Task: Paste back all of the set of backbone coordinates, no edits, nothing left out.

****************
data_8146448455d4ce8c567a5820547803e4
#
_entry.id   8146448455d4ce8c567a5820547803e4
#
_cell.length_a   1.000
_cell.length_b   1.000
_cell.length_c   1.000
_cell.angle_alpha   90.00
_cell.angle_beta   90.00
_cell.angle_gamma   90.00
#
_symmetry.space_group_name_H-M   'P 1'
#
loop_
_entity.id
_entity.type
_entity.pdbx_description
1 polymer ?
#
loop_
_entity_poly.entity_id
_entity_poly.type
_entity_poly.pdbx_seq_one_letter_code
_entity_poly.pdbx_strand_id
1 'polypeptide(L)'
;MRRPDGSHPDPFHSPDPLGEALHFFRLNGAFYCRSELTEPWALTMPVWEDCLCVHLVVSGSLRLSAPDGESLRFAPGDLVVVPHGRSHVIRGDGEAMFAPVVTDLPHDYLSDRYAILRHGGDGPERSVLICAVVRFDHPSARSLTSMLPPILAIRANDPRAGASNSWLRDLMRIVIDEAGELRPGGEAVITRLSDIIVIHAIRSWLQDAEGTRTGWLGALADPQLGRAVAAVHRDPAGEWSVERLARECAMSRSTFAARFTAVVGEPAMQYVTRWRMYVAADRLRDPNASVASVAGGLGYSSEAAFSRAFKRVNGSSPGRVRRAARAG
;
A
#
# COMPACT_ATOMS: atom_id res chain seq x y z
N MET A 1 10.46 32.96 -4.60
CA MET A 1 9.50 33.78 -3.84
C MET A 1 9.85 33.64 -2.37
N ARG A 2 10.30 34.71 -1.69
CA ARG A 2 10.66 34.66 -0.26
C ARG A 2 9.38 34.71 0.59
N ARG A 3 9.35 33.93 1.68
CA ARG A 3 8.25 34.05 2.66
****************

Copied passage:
data_8146448455d4ce8c567a5820547803e4
#
_entry.id   8146448455d4ce8c567a5820547803e4
#
_cell.length_a   1.000
_cell.length_b   1.000
_cell.length_c   1.000
_cell.angle_alpha   90.00
_cell.angle_beta   90.00
_cell.angle_gamma   90.00
#
_symmetry.space_group_name_H-M   'P 1'
#
loop_
_entity.id
_entity.type
_entity.pdbx_description
1 polymer ?
#
loop_
_entity_poly.entity_id
_entity_poly.type
_entity_poly.pdbx_seq_one_letter_code
_entity_poly.pdbx_strand_id
1 'polypeptide(L)'
;MRRPDGSHPDPFHSPDPLGEALHFFRLNGAFYCRSELTEPWALTMPVWEDCLCVHLVVSGSLRLSAPDGESLRFAPGDLVVVPHGRSHVIRGDGEAMFAPVVTDLPHDYLSDRYAILRHGGDGPERSVLICAVVRFDHPSARSLTSMLPPILAIRANDPRAGASNSWLRDLMRIVIDEAGELRPGGEAVITRLSDIIVIHAIRSWLQDAEGTRTGWLGALADPQLGRAVAAVHRDPAGEWSVERLARECAMSRSTFAARFTAVVGEPAMQYVTRWRMYVAADRLRDPNASVASVAGGLGYSSEAAFSRAFKRVNGSSPGRVRRAARAG
;
A
#
# COMPACT_ATOMS: atom_id res chain seq x y z
N MET A 1 10.46 32.96 -4.60
CA MET A 1 9.50 33.78 -3.84
C MET A 1 9.85 33.64 -2.37
N ARG A 2 10.30 34.71 -1.69
CA ARG A 2 10.66 34.66 -0.26
C ARG A 2 9.38 34.71 0.59
N ARG A 3 9.35 33.93 1.68
CA ARG A 3 8.25 34.05 2.66